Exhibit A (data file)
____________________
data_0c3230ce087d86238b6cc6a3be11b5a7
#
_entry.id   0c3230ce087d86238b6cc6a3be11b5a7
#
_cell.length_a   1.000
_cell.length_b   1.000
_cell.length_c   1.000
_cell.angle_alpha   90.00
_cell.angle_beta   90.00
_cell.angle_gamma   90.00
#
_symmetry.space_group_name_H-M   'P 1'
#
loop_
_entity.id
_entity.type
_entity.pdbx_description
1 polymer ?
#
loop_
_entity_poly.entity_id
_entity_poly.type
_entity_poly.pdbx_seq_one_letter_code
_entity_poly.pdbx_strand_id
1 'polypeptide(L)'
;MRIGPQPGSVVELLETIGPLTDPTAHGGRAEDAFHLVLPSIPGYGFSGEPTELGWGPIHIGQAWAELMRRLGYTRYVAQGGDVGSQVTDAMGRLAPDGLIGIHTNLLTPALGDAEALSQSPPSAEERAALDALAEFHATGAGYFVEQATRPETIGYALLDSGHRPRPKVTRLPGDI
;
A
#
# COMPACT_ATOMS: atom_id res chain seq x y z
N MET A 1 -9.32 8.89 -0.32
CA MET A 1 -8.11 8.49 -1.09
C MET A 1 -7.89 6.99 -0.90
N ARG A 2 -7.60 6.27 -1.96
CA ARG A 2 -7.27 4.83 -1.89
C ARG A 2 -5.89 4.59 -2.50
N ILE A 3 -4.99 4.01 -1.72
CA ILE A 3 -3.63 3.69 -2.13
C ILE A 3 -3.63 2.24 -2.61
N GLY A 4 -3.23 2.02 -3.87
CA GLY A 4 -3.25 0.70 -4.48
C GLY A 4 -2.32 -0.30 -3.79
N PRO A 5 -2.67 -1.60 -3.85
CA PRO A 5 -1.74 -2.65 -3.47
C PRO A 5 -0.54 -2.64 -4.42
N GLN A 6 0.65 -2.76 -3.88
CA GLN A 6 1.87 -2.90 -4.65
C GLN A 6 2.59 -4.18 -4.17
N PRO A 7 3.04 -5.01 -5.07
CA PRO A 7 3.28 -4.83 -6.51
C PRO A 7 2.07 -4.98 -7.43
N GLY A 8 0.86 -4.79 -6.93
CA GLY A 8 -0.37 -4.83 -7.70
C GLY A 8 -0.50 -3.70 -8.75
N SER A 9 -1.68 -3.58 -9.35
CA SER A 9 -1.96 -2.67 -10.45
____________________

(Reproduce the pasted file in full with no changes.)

data_0c3230ce087d86238b6cc6a3be11b5a7
#
_entry.id   0c3230ce087d86238b6cc6a3be11b5a7
#
_cell.length_a   1.000
_cell.length_b   1.000
_cell.length_c   1.000
_cell.angle_alpha   90.00
_cell.angle_beta   90.00
_cell.angle_gamma   90.00
#
_symmetry.space_group_name_H-M   'P 1'
#
loop_
_entity.id
_entity.type
_entity.pdbx_description
1 polymer ?
#
loop_
_entity_poly.entity_id
_entity_poly.type
_entity_poly.pdbx_seq_one_letter_code
_entity_poly.pdbx_strand_id
1 'polypeptide(L)'
;MRIGPQPGSVVELLETIGPLTDPTAHGGRAEDAFHLVLPSIPGYGFSGEPTELGWGPIHIGQAWAELMRRLGYTRYVAQGGDVGSQVTDAMGRLAPDGLIGIHTNLLTPALGDAEALSQSPPSAEERAALDALAEFHATGAGYFVEQATRPETIGYALLDSGHRPRPKVTRLPGDI
;
A
#
# COMPACT_ATOMS: atom_id res chain seq x y z
N MET A 1 -9.32 8.89 -0.32
CA MET A 1 -8.11 8.49 -1.09
C MET A 1 -7.89 6.99 -0.90
N ARG A 2 -7.60 6.27 -1.96
CA ARG A 2 -7.27 4.83 -1.89
C ARG A 2 -5.89 4.59 -2.50
N ILE A 3 -4.99 4.01 -1.72
CA ILE A 3 -3.63 3.69 -2.13
C ILE A 3 -3.63 2.24 -2.61
N GLY A 4 -3.23 2.02 -3.87
CA GLY A 4 -3.25 0.70 -4.48
C GLY A 4 -2.32 -0.30 -3.79
N PRO A 5 -2.67 -1.60 -3.85
CA PRO A 5 -1.74 -2.65 -3.47
C PRO A 5 -0.54 -2.64 -4.42
N GLN A 6 0.65 -2.76 -3.88
CA GLN A 6 1.87 -2.90 -4.65
C GLN A 6 2.59 -4.18 -4.17
N PRO A 7 3.04 -5.01 -5.07
CA PRO A 7 3.28 -4.83 -6.51
C PRO A 7 2.07 -4.98 -7.43
N GLY A 8 0.86 -4.79 -6.93
CA GLY A 8 -0.37 -4.83 -7.70
C GLY A 8 -0.50 -3.70 -8.75
N SER A 9 -1.68 -3.58 -9.35
CA SER A 9 -1.96 -2.67 -10.45